See sample pages from this book at Wink.
On October 2, 1950 a boy named Charlie Brown first appeared in American newspapers. Peanuts popularity grew steadily and on January 6, 1952, the strip’s first Sunday edition debuted. For the next 48 years, Charlie Brown, Snoopy, Linus, Lucy, Schroeder, and all the other players appeared in full color on the comics page.
But I wasn’t there for any of that. Rather, I found Peanuts in the early 1980s, when comics pages had already started to shrink and the famous characters of the strip were more readily accessible to kids through specials. Even then, I didn’t read the comics page as much as I did the dusty paperback collections with titles like Happiness is a Warm Puppy and A Boy Named Charlie Brown.
Growing up as a fan, the single greatest headache was trying to find all the strips. I wanted to know when Snoopy changed from being a dog to being another kid in a funny costume. I wanted to know when Charlie Brown first fell in love with the Little Red Haired Girl. But it couldn’t be done. Although most had been reprinted in one collection or another, there was no single resource that had all the strips.
Enter Fantagraphics Books. Beginning in 2004, Fantagraphics collected and published The Complete Peanuts. While this series collected all the daily strips, the Sunday strips were spun off into a second series, Peanuts Every Sunday, the third volume (of ten) of which has just been released. Read the rest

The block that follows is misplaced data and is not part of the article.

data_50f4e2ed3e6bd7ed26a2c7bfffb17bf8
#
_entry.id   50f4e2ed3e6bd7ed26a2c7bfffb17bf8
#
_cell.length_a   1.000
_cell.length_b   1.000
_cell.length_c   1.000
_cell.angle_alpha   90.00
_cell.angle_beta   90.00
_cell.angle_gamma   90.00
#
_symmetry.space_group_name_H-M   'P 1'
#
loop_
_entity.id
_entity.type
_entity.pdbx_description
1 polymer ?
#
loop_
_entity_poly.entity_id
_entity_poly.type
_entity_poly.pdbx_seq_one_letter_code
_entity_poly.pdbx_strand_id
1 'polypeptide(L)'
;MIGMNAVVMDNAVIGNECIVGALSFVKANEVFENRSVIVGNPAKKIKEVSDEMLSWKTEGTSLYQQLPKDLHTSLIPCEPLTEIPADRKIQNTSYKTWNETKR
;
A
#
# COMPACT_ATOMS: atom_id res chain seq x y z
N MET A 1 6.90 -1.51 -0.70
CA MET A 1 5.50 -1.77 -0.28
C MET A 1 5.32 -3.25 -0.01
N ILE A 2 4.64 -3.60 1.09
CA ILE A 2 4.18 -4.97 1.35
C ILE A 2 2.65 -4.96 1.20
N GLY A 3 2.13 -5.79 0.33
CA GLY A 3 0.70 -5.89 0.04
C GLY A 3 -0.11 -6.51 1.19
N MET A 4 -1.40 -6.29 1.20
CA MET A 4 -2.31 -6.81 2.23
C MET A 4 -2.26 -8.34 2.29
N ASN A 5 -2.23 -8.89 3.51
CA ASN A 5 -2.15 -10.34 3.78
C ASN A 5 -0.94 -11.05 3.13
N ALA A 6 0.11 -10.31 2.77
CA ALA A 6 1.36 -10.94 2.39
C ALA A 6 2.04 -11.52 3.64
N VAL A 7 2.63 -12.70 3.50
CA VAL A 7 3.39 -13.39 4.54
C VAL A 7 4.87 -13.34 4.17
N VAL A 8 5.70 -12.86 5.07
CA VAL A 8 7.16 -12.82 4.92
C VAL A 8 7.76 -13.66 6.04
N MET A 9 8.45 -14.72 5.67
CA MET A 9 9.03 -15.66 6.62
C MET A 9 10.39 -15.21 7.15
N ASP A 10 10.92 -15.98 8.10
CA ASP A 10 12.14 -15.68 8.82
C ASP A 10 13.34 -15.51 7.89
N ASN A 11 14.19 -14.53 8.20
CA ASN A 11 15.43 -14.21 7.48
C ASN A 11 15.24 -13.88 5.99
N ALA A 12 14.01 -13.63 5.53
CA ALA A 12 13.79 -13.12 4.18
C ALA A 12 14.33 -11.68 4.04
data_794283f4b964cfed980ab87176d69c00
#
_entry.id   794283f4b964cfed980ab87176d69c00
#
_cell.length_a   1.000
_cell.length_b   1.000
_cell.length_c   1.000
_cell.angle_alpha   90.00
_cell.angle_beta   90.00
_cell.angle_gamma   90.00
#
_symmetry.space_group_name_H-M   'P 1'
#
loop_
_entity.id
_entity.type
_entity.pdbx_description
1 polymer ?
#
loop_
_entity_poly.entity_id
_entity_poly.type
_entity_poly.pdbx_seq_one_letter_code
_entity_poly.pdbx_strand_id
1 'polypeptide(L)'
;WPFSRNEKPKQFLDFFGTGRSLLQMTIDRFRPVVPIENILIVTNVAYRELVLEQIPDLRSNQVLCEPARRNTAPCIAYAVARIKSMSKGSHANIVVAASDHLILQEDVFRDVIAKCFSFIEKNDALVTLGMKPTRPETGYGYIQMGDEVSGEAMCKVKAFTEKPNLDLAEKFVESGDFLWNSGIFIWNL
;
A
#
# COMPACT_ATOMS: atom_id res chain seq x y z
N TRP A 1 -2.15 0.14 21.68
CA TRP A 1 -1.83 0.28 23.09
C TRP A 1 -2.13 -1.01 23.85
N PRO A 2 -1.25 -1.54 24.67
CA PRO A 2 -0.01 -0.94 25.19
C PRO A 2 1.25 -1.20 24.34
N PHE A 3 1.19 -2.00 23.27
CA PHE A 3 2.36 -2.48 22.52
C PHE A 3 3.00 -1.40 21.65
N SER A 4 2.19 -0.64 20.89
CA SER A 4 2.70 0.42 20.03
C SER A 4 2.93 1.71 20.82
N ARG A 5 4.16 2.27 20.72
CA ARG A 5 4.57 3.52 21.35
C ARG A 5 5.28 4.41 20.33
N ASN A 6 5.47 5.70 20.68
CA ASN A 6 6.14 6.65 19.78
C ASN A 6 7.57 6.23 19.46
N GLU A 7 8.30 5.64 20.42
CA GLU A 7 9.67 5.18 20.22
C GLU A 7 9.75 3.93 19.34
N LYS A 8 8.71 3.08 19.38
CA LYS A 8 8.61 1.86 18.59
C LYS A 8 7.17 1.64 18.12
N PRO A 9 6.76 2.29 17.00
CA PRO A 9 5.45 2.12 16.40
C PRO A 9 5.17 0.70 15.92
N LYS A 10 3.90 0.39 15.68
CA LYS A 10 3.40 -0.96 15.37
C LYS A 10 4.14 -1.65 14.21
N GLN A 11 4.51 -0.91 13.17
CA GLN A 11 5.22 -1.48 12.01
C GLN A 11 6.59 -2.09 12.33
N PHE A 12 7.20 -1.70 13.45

This morning, the hosts of the TODAY show dressed as ridiculously bizarre and frightening interpretations of the Peanuts characters.
"I'm actually Charlie James Brown!" Al Roker said.
"TODAY goes nuts for Halloween: 'Peanuts'! See our Charlie Brown and the gang" (Thanks, Kelly Sparks!)
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The Wah Wah Machine
translates your text into the unintelligible trombone vocalizations of all adults in the Peanuts movies. It's a very clever promotion for The Peanuts Movie out next month.
(Bonus special message when it catches what may be profanity!)
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Peanuts was an often-mordant strip about childhood angst
. Over the years—like many other newspaper comics subjected to the relentless burden of production—it was sanded smooth and soft, and Kevin Wong blames Snoopy. Read the rest
I love Cynthia "Thea" Rodgers' fantastic contribution to a 2012 challenge to draw comic characters in post-apocalyptics scenarios. Read the rest
Peanuts went downhill after Snoopy became a biped. Read the rest
"We all need reassurance that some people really do like us." (via Devour) Read the rest
A new Peanuts movie will come to the big screen on November 6, 2015, produced by Charles Schulz's son Craig Schulz with a screenplay co-written by his son Bryan Schulz.
"It's about a round-headed kid and his dog, and that's about as far as I'm willing to go," Craig Schulz told USA Today. Read the rest
Maybe we shouldn't wonder how the Peanuts gang spend their holidays as adults.
I enjoyed my lightly peanutted salt. Read the rest